Also, I feel that consumers have a large responsibility to make decisions that help ocean ecosystems recover. And this means choosing sustainably caught fish or sustainably aquacultured fish at the seafood counter and at restaurants. There are a number of websites, like the Marine Stewardship Council (www.msc.org), which basically brands certain fish species sustainable, and the Monterey Bay Aquarium Seafood Watch Program (http://www.mbayaq.org/cr/seafoodwatch.
asp), which is just excellent information on every single fish species you find at seafood counters. You can see exactly how threatened it is, whether there has been damage done to its habitat, where it comes from, whether it may even pose a human heath risk.
Q: If you had to pick two or three species that are absolutely off-limits but are still commercially available, what would those species be?
A: I would say orange roughy. It has just been listed an endangered species in Australia, and the fishing practices relating to this species are very destructive. These fish are basically mined out, and they don’t seem to recover well because they’re very slow- growing, and very long-lived. Definitely a no-no for me. Also aquacultured salmon; if it’s not organically grown, it’s a no-no, because the large amount of fish that goes into feeding the salmon and because of the pollution it causes in coastal environments. A third one would be bluefin tuna. I would never eat bluefin tuna, because it is so depleted.
Q: What do you think are the most important large-scale changes that need to occur?
A: The most important immediate thing is to end overfishing. Right now 74 stocks [around the world] require recovery. Legislation has mandated rebuilding plans for 67 of them, and this has been going on for the last ten years. Out of those, 34 are still being overfished, meaning the fishing mortality is still higher and the stock is going down and down and down. Currently, three stocks out of these 67 have been rebuilt to a level that’s within safe biological limits. That tells us we have a long way to go; we’re not even giving half of the species that we know are overfished a chance to recover. And of those that have recovered, it’s a slow process. It has often been done with the help of large-scale area closures. Marine protected areas and fishery closures have proven very successful in bringing species and the productivity of the system back. Fisheries benefit. And there are other benefits, too, like tourism and the stability of ecosystems.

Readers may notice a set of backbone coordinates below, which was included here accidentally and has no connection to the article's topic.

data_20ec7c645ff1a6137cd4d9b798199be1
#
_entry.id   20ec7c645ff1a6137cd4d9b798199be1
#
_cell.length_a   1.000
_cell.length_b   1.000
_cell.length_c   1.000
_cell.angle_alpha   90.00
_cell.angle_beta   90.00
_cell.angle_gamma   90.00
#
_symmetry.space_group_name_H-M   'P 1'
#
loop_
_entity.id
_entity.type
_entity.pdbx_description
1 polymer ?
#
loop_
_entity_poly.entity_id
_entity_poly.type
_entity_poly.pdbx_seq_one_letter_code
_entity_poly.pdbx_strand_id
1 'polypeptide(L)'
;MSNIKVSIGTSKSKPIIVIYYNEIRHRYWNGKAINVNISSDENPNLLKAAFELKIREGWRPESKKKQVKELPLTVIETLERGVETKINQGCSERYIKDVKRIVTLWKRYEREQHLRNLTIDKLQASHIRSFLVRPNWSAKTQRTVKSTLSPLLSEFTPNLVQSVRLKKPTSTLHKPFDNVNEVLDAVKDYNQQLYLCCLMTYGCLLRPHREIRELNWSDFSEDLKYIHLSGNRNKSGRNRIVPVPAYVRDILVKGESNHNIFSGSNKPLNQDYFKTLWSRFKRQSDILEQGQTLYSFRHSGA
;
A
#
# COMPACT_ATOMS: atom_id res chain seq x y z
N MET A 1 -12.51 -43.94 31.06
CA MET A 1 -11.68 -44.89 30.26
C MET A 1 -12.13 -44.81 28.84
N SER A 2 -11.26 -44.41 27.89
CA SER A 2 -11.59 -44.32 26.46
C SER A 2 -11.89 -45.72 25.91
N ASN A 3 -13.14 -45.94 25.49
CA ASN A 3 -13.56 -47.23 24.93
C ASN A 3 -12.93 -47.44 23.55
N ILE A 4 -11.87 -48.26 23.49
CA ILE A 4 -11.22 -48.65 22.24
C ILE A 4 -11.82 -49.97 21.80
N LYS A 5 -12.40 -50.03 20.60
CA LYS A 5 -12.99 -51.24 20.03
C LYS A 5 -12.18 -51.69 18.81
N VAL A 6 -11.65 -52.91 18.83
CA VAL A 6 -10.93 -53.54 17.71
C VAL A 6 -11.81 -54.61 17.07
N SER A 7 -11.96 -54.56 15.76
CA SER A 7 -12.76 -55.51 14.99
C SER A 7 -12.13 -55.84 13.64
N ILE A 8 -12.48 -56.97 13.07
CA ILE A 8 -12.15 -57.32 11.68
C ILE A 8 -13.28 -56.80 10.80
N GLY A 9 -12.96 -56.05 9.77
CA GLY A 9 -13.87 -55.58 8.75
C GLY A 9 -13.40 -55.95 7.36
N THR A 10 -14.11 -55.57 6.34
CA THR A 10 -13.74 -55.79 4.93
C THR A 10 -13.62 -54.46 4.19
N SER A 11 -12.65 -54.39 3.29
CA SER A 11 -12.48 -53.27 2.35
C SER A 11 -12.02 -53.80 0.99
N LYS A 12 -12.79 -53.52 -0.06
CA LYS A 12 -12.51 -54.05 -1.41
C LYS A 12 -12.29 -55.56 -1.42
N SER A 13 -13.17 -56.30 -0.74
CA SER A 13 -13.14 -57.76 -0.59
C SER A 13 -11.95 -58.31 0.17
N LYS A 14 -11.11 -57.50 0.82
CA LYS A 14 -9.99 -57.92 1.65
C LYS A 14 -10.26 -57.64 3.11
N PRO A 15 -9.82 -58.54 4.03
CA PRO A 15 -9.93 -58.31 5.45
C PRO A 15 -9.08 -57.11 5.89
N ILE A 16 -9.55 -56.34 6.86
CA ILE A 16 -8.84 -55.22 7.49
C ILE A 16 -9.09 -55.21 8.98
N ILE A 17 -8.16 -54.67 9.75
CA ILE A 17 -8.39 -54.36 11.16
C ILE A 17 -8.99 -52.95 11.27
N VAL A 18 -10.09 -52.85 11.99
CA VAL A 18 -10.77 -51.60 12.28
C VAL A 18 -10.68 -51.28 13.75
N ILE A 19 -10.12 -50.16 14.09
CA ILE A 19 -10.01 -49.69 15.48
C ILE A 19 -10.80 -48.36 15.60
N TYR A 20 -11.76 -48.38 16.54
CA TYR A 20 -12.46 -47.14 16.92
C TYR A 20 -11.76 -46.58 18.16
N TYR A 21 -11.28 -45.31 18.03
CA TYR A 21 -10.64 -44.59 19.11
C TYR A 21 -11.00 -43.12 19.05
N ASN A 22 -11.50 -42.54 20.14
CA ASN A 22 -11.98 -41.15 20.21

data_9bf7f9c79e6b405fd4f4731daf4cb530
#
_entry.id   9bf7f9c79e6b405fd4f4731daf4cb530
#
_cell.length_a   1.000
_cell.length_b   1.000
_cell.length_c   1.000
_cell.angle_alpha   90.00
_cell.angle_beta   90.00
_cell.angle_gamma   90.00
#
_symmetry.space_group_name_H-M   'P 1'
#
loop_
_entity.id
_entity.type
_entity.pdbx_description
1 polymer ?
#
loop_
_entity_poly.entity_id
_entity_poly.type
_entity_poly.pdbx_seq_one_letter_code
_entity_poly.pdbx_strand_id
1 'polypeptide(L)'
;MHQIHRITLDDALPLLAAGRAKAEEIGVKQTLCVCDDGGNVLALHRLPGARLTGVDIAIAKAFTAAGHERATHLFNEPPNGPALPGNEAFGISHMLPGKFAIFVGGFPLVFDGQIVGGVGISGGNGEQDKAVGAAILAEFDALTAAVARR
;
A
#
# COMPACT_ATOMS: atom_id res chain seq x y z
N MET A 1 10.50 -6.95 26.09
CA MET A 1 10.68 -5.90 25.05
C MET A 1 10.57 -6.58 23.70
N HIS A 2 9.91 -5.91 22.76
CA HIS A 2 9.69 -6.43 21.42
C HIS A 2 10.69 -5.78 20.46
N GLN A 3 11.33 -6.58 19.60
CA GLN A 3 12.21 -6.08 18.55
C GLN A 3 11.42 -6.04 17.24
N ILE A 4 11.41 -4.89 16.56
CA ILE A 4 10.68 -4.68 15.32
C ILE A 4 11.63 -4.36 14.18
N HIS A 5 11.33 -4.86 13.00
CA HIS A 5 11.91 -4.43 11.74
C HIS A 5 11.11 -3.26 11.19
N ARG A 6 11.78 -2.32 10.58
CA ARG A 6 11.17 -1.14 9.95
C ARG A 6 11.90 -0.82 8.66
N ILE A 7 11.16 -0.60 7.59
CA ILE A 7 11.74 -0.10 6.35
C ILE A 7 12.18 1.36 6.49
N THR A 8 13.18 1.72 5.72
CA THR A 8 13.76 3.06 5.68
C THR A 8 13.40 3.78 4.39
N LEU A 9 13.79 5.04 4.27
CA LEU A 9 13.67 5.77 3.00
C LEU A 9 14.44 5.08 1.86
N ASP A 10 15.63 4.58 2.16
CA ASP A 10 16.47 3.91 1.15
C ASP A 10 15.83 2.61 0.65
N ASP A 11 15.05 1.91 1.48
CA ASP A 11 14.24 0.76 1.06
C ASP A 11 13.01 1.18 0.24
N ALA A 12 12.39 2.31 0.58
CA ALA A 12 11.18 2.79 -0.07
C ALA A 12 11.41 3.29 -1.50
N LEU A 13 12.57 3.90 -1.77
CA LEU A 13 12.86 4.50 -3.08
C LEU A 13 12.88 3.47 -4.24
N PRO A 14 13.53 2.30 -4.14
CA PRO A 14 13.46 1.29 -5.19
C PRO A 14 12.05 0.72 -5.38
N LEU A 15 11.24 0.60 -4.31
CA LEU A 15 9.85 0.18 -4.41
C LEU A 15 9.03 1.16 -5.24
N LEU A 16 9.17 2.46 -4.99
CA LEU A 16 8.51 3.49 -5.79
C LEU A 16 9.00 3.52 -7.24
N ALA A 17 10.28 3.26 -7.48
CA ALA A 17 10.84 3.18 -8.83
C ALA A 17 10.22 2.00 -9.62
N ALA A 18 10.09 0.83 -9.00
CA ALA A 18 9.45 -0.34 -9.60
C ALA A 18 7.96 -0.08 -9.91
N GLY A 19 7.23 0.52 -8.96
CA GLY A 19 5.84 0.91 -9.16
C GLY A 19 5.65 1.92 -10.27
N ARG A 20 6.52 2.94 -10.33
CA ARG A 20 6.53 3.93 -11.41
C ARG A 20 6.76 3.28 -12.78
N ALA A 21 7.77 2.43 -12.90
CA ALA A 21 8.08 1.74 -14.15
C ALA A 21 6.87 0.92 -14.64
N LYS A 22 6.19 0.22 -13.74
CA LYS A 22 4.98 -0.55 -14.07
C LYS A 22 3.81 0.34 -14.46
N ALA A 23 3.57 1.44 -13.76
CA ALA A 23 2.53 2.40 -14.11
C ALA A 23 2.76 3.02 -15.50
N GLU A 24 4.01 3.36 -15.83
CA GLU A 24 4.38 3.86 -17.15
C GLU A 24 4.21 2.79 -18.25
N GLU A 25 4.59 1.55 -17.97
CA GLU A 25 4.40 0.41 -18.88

Q: In general, do you think it’s more important for countries to increase the efforts in managing the waters around them or to engage in international fisheries management organizations?
A: The two have to go hand in hand. We can’t wait for things to be fixed locally before we move on to the international scale. We just don’t have the time. Also, I think what is partly overlooked is really the consumer aspect of it. What’s on our plates? Where does it come from? How has it been fished? Is it an endangered species? Is there tremendous bycatch associated with it? Is there pollution associated with it? That information is available, and everybody should do their part in making the right choices.
Here are some resources you can use to make the right seafood choices:
Marine Stewardship Council
Monterey Bay Aquarium Seafood Watch www.mbayaq.org/cr/seafoodwatch.asp
National Audubon Society
Environmental Defense www.oceansalive.org/eat.cfm?subnav=bestandworst&link=hp
Seafood Choices Alliance www.seafoodchoices.com/home.php
Blue Ocean Institute
The Ocean Project
Environmental Working Group